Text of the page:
It is important to distinguish between strikes and walkouts. Walkouts can be planned or spontaneous and consist of a sudden stoppage of work as people leave their buildings/classes as a sign of protests. Strikes however require a general assembly vote in advance often following failed negotiations with those in power. Strikes also tend to last longer than walkouts which are typically only one-day occurrences. Walkouts can be beneficial for gaining media attention about an issue, but similar to one-day strikes they lack the bargaining power associated with a longer strike.12

Students often worry about the consequences of missed classes. Typically after a strike ends the university will determine the amount of classes to be made up and the semester’s schedule may be condensed or extended to accommodate.12

The right to strike is enshrined in the Canadian Charter of Rights and Freedoms, the Charter of human rights and freedoms, and the International Covenant on Economic, Social and Cultural Rights, dating from 1966, which was ratified by Canada. This pressure tactic operationalizes the right to freedom of association and freedom of expression. Public demonstrations can be an important part of strikes, however considerations must be made to lessen the possibility of legal consequences and/or police violence. In doing so, it is all the more important to recognize that some face greater risk as a result of historic and ongoing systems of oppression and marginalization. Detailed guides on demonstrations and interacting with the police can be found here (EN), here (FR), and here (FR).

As noted above McGill also has procedures Regarding Demonstrations, Protests and Occupations on McGill University Campuses. This procedure is used by the university to determine whether interventions are needed in the case of demonstrations and how the university intends to respond to certain situations. The procedure does not allow for demonstrations that inhibit university business (e.g., blocking access to buildings) or pose risk to the safety and security of both people and university property. The procedure is noticeably vague and therefore allows for a variety of interpretations. If you are interested in advocating for  changes to these procedures please email external@ssmu.ca so we can support you.

Works Cited

  1. Lambert, M. (2014). 2012 Québec Student Strike | The Canadian Encyclopedia. Thecanadianencyclopedia.ca. Retrieved 14 August 2022, from https://www.thecanadianencyclopedia.ca/en/article/quebec-student-protest-of-2012.
  2. Pedneault, J. (2012). Student Strike FAQ. Students’ Society of McGill University. Retrieved 14 August 2022, from https://ssmu.ca/blog/2012/03/student-strike-faq/.
  3. McGill Reporter. (2012). Tuition protest drags on, few incidents at McGill. Retrieved 14 August 2022, from https://reporter.mcgill.ca/tuition-protest-drags-on-few-incidents-at-mcgill/.
  4. The McGill Daily. (2012). AUS strike vote fails. Retrieved 14 August 2022, from https://www.mcgilldaily.com/2012/03/aus-strike-vote-fails/.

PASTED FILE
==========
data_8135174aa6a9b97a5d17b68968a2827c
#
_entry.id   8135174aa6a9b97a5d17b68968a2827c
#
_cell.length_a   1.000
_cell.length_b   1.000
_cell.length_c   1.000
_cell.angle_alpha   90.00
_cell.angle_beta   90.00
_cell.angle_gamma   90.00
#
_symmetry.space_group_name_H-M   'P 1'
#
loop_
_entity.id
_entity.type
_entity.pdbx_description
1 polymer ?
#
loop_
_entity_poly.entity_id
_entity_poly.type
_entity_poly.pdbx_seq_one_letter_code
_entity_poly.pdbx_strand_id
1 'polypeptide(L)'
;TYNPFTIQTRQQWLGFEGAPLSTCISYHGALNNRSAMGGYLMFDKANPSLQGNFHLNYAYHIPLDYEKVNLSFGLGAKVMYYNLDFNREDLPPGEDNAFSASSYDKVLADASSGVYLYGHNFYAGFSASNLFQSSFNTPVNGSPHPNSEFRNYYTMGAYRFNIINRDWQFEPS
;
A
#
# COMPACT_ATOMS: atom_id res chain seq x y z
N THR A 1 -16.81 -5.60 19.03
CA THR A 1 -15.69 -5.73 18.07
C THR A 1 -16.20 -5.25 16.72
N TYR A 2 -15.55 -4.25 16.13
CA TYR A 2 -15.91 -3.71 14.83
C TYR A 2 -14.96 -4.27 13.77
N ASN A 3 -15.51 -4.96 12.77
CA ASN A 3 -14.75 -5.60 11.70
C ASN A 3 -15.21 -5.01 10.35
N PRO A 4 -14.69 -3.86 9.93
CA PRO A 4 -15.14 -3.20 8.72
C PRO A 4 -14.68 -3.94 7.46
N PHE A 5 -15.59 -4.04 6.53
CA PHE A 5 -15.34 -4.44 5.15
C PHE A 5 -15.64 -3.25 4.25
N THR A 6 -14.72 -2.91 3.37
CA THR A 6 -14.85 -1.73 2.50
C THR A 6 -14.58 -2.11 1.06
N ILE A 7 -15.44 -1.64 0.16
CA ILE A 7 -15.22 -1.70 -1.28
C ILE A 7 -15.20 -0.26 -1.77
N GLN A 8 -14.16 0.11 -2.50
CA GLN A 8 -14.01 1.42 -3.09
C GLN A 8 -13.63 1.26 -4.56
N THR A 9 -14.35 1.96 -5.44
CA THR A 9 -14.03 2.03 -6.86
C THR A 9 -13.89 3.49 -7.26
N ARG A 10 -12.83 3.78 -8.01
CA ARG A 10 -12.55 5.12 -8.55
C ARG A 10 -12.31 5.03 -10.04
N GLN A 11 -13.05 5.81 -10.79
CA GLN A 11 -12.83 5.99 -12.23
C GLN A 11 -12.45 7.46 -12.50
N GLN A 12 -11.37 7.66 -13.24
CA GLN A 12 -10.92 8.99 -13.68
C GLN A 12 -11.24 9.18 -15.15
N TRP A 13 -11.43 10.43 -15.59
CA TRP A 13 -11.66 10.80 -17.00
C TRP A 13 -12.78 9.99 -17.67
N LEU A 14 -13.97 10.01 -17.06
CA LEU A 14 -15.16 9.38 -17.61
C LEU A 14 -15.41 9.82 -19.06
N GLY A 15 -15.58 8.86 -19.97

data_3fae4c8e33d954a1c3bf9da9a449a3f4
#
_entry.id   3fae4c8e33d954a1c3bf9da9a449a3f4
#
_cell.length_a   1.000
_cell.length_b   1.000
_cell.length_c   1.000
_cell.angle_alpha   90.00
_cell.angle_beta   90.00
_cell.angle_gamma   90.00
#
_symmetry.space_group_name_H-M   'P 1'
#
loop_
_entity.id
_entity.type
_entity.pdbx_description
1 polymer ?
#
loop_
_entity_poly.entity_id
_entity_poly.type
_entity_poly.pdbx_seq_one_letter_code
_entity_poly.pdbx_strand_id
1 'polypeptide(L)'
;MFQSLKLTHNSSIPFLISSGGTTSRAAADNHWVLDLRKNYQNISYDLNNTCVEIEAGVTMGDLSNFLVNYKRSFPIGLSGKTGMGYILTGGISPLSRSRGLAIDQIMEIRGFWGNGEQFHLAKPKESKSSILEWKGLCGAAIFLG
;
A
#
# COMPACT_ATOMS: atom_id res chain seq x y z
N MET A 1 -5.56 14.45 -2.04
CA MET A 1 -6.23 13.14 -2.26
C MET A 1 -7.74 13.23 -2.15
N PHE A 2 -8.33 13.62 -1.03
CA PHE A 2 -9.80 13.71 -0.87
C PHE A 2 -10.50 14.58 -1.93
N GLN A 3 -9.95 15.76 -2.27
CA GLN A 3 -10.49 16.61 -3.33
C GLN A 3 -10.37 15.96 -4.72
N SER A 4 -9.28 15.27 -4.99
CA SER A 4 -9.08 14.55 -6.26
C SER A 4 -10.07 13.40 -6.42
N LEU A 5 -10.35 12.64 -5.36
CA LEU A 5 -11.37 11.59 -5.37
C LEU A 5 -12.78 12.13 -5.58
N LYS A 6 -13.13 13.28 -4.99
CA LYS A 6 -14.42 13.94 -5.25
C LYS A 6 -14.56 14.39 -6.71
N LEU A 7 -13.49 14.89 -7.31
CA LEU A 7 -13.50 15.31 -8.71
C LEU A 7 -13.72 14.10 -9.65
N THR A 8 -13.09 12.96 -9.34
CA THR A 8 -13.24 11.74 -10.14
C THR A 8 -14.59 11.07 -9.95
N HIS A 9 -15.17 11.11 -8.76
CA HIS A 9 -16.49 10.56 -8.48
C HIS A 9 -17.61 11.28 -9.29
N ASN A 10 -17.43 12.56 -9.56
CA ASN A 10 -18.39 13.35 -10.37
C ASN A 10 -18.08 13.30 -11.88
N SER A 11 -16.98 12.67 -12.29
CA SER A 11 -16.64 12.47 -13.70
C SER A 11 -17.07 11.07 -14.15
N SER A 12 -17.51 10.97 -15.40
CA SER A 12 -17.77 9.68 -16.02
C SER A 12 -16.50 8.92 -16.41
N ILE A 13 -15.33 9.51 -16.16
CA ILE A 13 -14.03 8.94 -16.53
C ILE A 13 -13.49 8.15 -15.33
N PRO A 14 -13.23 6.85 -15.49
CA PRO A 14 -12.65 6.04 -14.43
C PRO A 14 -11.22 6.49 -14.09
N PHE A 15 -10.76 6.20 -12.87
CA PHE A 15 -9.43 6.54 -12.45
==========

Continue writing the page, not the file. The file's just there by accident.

5. Bachelder, J., & Sadikov, I. (2015). McGill Women’s Studies, Law students vote to strike. The Mcgill Daily. Retrieved 14 August 2022, from https://www.mcgilldaily.com/2015/04/mcgill-womens-studies-law-students-vote-to-strike/
  6. Black, E. (2019). Unpaid Interns Strike. The Mcgill Daily. Retrieved 14 August 2022, from https://www.mcgilldaily.com/2019/03/unpaid-interns-strike/.
  7. Yao, J. (2018). Social work students strike against unpaid internships. The Mcgill Tribune. Retrieved 14 August 2022, from https://www.mcgilltribune.com/news/social-work-students-strike-against-unpaid-internships-112018/.
  8. Askey, M. (2019). AUS Legislative Assembly discusses climate strike vote. The Mcgill Tribune. Retrieved 15 August 2022, from https://www.mcgilltribune.com/news/aus-legislative-assembly-discusses-moving-strike-climate-march-sept-27-092419/.
  9. Malhotra, T. (2020). McGill Students Strike Against Bill 21. The Bull & Bear. Retrieved 14 August 2022, from https://bullandbearmcgill.com/mcgill-students-strike-in-outpour-against-bill-21/.
  10. Kahn, G. (2022). McGill social work students choose strike over return to in-person classes. CBC. Retrieved 14 August 2022, from https://www.cbc.ca/news/canada/montreal/mcgill-social-work-1.6320311.
  11. Labour Notes. (2019). Ways to Strike. Labor Notes. Retrieved 15 August 2022, from https://www.labornotes.org/2019/10/ways-strike.
  12. Strikes vs. Walkouts. Schoolnutrition.org. (2018). Retrieved 14 August 2022, from https://schoolnutrition.org/news-publications/sn-magazine/bwc/2018/september/strikes-vs-walkouts/.
  13. Association des juristes progressistes. (2012). The student strike is not a simple boycott: history and perspectives | AJP. Ajpquebec.org. Retrieved 14 August 2022, from http://www.ajpquebec.org/the-student-strike-is-not-a-simple-boycott-history-and-perspectives/.